Just months after NU Burger started operating at the Time Out Market, the pandemic hit and closed food halls across town. Now the concept, which focuses on globally inspired burgers, works at the parent restaurant Anoush’ella in the South End. Online pick-up and delivery orders are now being accepted for patties such as the Pesto Basilico Burger with pancetta topping, the Korean Bulgogi Burger with coleslaw and kimchi sauce, and the Umami Truffle Burger with a fried egg and balsamic shallot.

35 W Newton St., Boston, 857-265-3195, nu-burger.com.

Photo courtesy Saltie Girl Seafood Pizza

Saltie Girl Seafood Pizza

Now that Saltie Girl has moved to the neighboring Back Bay room, previously inhabited by the Met Back Bay sibling, its more intimate, quirky address has morphed into Saltie Girl Seafood Pizza, a parlor that sells its cakes with combinations of octopus , Lobsters, Jonah crabs, covered. Mussels and more; Above is a shot of the smoked salmon pizza with chives, egg and trout roe. Negroni cocktails and amaro dominate the drinks side. Or, you can opt for a family-style caviar pizza splay that caters to half a dozen guests – and includes a bottle of sparkling wine.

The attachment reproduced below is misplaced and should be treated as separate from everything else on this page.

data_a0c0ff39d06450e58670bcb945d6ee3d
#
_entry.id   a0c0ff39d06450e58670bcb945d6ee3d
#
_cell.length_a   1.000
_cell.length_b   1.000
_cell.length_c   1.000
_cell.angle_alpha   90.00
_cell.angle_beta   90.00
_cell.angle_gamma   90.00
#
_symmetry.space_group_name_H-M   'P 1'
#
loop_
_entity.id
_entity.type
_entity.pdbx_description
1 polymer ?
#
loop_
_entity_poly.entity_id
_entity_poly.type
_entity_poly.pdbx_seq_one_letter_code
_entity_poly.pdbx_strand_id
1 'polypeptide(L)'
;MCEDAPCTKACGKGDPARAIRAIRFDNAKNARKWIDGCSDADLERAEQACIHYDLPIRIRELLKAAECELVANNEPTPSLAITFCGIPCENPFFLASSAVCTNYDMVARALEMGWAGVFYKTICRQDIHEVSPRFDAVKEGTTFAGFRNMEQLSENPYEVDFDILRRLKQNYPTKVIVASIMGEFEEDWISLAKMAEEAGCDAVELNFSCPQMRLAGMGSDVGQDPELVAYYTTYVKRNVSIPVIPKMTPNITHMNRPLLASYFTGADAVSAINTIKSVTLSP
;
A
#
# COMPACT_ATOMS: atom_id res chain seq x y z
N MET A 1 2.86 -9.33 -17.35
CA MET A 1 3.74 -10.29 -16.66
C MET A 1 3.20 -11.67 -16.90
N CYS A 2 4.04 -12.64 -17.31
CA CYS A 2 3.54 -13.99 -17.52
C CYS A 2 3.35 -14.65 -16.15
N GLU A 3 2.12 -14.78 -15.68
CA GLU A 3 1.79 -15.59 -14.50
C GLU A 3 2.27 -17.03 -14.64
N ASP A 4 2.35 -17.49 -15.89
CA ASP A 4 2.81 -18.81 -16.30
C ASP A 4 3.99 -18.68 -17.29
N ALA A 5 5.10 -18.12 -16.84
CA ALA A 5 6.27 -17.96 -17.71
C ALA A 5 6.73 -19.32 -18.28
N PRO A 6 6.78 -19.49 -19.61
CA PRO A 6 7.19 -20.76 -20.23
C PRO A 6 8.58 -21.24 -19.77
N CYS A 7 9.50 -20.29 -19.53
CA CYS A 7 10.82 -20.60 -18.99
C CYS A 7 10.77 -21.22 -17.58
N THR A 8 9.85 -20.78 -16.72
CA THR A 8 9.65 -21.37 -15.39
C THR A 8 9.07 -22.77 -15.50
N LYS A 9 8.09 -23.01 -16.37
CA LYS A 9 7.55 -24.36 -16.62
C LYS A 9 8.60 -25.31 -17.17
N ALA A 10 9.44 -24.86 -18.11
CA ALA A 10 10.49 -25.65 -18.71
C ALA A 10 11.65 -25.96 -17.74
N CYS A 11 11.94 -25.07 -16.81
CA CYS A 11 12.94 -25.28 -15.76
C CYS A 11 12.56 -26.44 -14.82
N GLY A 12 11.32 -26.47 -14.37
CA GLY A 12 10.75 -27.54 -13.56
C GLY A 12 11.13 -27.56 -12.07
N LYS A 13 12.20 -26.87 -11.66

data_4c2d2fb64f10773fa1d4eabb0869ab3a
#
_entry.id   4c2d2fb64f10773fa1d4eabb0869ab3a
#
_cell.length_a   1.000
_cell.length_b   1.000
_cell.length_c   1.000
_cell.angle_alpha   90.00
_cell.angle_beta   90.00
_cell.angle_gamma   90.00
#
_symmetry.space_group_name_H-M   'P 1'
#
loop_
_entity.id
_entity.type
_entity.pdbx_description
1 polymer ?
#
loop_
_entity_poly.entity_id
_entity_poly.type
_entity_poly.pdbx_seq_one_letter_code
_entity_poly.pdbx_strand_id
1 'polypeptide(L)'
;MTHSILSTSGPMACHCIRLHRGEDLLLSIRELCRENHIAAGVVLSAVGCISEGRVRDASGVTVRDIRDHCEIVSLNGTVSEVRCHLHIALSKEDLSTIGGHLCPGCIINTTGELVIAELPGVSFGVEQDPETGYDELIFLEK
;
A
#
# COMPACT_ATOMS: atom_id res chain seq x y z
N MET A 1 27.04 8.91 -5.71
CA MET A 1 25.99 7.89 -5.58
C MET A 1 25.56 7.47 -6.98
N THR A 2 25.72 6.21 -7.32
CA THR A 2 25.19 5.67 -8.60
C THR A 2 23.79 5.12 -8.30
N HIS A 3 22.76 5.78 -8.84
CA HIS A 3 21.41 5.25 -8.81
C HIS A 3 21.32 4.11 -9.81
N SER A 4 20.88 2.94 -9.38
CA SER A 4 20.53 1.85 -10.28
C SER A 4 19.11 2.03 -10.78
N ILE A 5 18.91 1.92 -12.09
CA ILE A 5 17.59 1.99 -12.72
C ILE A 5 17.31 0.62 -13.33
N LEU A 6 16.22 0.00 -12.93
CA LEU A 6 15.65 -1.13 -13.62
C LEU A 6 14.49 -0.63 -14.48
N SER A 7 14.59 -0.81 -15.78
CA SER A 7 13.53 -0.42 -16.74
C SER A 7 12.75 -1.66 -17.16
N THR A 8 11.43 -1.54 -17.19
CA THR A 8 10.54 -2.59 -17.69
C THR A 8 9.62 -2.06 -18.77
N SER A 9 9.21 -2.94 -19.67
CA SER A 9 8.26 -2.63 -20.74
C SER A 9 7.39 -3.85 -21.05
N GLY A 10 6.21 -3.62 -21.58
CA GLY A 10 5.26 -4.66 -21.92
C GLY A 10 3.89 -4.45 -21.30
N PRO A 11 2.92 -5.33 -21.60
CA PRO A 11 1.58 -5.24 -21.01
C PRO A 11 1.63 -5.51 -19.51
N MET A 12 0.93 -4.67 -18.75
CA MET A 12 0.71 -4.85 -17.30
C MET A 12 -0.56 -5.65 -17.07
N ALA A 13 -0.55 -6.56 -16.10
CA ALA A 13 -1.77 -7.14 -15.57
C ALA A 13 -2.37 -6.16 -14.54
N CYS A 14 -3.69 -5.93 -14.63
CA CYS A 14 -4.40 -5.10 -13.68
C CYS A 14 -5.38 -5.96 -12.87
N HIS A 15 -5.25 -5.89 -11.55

281 Dartmouth St., Boston, 617-267-0691, saltiegirl.com/seafoodpizza.

once

The modern Malaysian pop-up Sekali is one of the brightest silver linings in the dark cloud that COVID-19 has thrown over the local restaurant scene. Chef Derrick Teh started the project after being fired from his position at the Momi Nonmi restaurant in March last year. Over the months he got enthusiastic about appearances at Little Dipper, a funky diner on Jamaica Plain, the new taproom of the Artifact Cider Project in Cambridge and elsewhere – as well as recurring, regularly changing take-out and delivery menus, the chicken char -Siu with spicy sambal Ikan bilis sauce; prawns roasted with ginger and spring onions; and nasi lemak, a dish made from coconut rice with blue pea blossoms, short rib rendang, hard-boiled eggs, crispy anchovies and walnuts. Keep an eye on her Instagram account to see where and when it’s available.

Instagram.com/sekaliboston.

Photo courtesy of Source

source

At Source, Chef Brian Kevorkian wants to create his gastropub menu from ingredients that come from within 100 miles of the restaurant (got it?). The result? A beet salad from Ward’s Berry Farm in Sharon and goat cheese from First Light Farm in Hamilton, scallop ceviche and kohlrabi from New York’s Norwich Meadows Farm, and pizzas made with local burrata, mushrooms and more.

27 Church St., Cambridge, 857-856-6800, sourcerestaurants.com.